It’s helpful to begin your internship with realistic and practical expectations.
1. The Learning Curve.
Like most new experiences, expect there to be a learning curve. As you go through training, you will review detailed materials about rules and processes. At first, it may seem a bit overwhelming, but as you begin writing, the pieces start fitting together. Your first writing assignment, a Mock Veteran of the Day post (VOD), is part of your training. A VOD is a 300–500-word story about a Veteran’s life and military service. For your Mock VOD, you will work with an editor and go back and forth with rounds of edits as you practice the writing style and format required. After you complete your Mock VOD, you will start to write real ones and expect your learning curve to continue. You will now be working with a team that includes an editor, a graphic designer and a researcher/fact checker. The graphic designer will use the photographs you provide to create the graphics for the VOD that will be posted on the VA website. The researcher/fact checker may provide sources and will ensure that everything you write is factually correct. After you have written a few VODs, you will start to grow more confident in your writing ability.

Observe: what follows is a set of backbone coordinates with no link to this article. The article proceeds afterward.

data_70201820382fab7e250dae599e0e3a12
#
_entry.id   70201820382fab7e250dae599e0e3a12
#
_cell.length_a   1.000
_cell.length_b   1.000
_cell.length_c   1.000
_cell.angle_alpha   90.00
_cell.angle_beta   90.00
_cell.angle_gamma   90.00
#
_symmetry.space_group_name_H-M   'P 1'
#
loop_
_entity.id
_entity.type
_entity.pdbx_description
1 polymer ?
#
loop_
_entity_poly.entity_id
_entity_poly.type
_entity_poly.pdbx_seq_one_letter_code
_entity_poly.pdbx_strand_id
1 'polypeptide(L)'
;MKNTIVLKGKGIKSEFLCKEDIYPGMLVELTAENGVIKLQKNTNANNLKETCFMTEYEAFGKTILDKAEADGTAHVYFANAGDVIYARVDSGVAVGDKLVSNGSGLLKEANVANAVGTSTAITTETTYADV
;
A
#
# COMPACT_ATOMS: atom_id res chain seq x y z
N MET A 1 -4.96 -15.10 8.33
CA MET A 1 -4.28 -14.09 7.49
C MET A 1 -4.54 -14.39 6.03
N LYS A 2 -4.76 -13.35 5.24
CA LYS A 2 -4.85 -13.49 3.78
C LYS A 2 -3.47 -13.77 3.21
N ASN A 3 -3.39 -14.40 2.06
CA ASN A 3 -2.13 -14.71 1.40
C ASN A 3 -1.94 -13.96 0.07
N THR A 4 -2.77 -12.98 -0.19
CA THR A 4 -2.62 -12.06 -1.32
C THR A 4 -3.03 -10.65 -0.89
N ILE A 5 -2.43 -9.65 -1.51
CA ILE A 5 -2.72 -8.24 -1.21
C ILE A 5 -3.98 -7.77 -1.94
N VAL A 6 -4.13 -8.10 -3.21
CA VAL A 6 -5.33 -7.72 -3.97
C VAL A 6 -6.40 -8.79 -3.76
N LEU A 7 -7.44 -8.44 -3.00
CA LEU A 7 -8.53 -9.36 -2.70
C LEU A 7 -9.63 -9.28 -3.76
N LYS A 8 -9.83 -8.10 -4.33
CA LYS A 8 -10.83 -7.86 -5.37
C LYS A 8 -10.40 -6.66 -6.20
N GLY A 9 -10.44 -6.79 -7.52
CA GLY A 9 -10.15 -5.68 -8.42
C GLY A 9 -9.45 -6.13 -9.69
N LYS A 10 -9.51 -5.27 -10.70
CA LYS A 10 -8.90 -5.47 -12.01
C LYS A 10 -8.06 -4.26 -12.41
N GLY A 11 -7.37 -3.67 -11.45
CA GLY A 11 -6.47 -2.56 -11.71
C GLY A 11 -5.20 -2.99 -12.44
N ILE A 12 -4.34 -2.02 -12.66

2. Editing feedback.
Editors will provide feedback that covers several issues, such as adherence to Associated Press (AP) guidelines, format corrections and suggestions to improve clarity. If your initial drafts come back pretty marked up, don’t fret, as this is part of the learning curve. Some of the feedback will be more subjective in nature. In this case, evaluate what you wrote versus the suggestion. You may not agree in every instance that the suggestion is better, but you may surprise yourself how often you do. Being open to new ideas is a helpful mindset to have when reviewing the more subjective editing feedback you are going to receive. As time goes on, you may find that you take some of these new ideas and apply them to writing you do outside of this internship.
3. Time Management… Time to Move On?
As a writer, it is your responsibility to find Veterans to write about and provide photographs of them for your VODs. The majority of the VODs you write will be based on Veterans you find online, although there are some exceptions. When you are searching for a Veteran online, a word of caution is to learn how to manage your time. You need to find sufficient information to write a VOD and sometimes you will not be able to find enough. At some point, you need to decide whether to continue searching because you think you are close to finding what you need, or to stop and move on. There is no magic formula, but you will get better at making this determination with practice. This issue also exists for finding acceptable photographs. You will learn in training what the requirements are, which can also be a reason to stop searching and move on.
As you progress in your internship, you will look back and find that you climbed that learning curve faster than you thought, and maybe even find yourself writing helpful tips for other interns.
Writer: Michael Veronda
Editors: Erica MacSweeney
Graphic Designer: Katie Rahill